I believe there are two approaches here: 1) redo the binarization step that led to these images you have right now; 2) consider different possibilities based on image size. Let us focus on the second approach given the question.
In your smallest image, only two digits are connected, and that happens only when considering 8-connectivity. If you handle your image as 4-connected, then there is nothing to do because there are no two components connected that should be separated. This is shown below. The right image can be obtained simply by finding the points that are connected to another one only when considering 8-connectivity. In this case, there are only two such points, and by removing them we disconnect the two digits '1'.
In your other image this is no longer the case. And I don't have a simple method to apply on it that can be applied on the smaller image without making it worse. But, actually, we could consider upscaling both images to some common size, using interpolation by nearest neighbor so we don't move from the binary representation. By resizing both of your images so they width equal to 200, and keeping the aspect ratio, we can apply the following morphological method to both of them. First do a thinning:
Now, as can be seen, the morphological branch points are the ones connecting your digits (there is another one at the left-most digit 'six' too, which will be handled). We can extract these branch points and apply a morphological closing with a vertical line of 2*height+1 (height is from your image), so no matter where the point is, its closing will produce a full vertical line. Since your image is not so small anymore, this line doesn't need to be 1 point-wide, in fact I considered a line that is 6 points-wide. Since some of the branch points are horizontally close, this closing operation will join them in the same vertical line. If a branch point is not close to another, then performing an erosion will remove a vertical line. And, by doing this, we eliminate the branch point related to the digit six at left. After applying these steps, we obtain the following image at left. Subtracting the original image from it, we get the image at right.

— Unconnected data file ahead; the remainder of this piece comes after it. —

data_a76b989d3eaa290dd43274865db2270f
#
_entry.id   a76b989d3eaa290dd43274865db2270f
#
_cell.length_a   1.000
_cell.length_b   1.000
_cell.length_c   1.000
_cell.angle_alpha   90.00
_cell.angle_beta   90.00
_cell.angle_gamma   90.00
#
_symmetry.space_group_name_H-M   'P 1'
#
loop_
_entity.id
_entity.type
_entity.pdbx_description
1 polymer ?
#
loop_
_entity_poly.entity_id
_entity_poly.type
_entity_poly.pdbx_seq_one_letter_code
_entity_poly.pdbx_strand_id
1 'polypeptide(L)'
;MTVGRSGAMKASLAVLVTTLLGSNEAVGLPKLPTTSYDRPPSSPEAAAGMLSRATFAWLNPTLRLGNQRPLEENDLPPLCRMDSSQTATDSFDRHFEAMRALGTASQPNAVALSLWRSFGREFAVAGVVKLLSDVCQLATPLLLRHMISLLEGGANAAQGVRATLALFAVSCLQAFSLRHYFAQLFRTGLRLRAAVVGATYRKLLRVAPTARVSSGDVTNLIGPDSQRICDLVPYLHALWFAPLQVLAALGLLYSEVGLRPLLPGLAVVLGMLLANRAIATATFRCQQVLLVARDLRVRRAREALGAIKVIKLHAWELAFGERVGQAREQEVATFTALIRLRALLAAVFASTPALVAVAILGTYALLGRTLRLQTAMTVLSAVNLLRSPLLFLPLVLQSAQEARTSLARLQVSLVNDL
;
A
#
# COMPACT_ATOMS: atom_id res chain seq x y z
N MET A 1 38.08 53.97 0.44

If we apply these same steps to the '8011' image, we end with the exactly same image as we started with. But this is still good, because applying the simple method that remove points that are only connected in 8-connectivity, we obtain the separated components as before.